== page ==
Finally, a break from the seemingly endless melt-up in US stocks. Last week the S&P500 lost almost 4 percent, which makes it the biggest weekly loss since 2016. Volume jumped up a bit—not a huge amount, but to levels higher than those seen during weeks when prices rose. And volatility really jumped. The VIX index moved into the mid-teens, again a level not seen since 2016.
What happened? Well aside from the fact that the US stock markets were a disaster waiting to happen (ie. valuations were stretched to levels last seen only in 1929 and in 2000), a couple of catalysts sparked the selling. The first was the continued climb higher in US Treasury rates. The 10 year, for example, climbed well in the 2.8% range by Friday. And this sudden jump in rates, spooked equity investors. The other catalyst was the jobs report, and specifically the average hourly earnings percent, which came in higher than expected. The problem here is that if investors see larger gains in wage increases, that means inflation is becoming a greater threat and corporate earnings will be pressured.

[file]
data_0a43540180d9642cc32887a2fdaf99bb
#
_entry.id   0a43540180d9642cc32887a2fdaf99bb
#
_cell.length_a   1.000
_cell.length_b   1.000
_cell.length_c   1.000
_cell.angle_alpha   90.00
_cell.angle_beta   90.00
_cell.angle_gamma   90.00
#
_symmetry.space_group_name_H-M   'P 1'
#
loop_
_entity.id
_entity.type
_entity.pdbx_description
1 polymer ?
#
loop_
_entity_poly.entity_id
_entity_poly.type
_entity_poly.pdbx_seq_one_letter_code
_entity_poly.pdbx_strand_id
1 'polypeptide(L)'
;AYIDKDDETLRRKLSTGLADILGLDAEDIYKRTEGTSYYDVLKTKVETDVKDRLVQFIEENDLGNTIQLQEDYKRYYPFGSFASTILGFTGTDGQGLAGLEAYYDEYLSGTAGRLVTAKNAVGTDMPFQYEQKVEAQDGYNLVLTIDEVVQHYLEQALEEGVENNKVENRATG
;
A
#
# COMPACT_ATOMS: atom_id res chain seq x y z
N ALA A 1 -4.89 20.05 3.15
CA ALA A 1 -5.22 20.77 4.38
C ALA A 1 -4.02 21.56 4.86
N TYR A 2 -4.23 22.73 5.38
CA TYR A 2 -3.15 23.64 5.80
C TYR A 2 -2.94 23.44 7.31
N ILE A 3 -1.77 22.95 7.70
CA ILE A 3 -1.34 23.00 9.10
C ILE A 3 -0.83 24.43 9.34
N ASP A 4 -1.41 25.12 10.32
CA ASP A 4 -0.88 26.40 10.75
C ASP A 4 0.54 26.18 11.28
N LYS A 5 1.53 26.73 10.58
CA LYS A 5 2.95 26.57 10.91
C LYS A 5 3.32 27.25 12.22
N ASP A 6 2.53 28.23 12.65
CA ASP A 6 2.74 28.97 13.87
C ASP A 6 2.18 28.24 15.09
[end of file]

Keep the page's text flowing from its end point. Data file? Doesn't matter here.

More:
So how big a deal is this? Even though the Dow Jones Industrial Average fell 666 on Friday alone, this is not—at least not yet—a very big deal. Why? It all has to do with percentages. Friday’s loss, as large as it was terms of points, represented only a couple of percentage points in losses. Sure that’s not good, but by no means is this some sort of crash. For that to happen—a crash—we’d have to register a weekly loss in excess of 10% and a drop of well over 20% from the all-time highs.
As of Friday’s close, the S&P500 was off only about 4% from its all time highs …. nothing even remotely close to a crash.
That said, when parabolic moves upward take place—the way they have over the last few months—corrections to such moves do not come from sideways corrections. They almost always come from sharp and severe reversals.
So this large weekly loss must be reversed, immediately, next week for the melt-up to continue. If not, and another sharp loss occurs next week, then we could finally witness the beginning of a correction, something we haven’t seen in the S&P for several years now.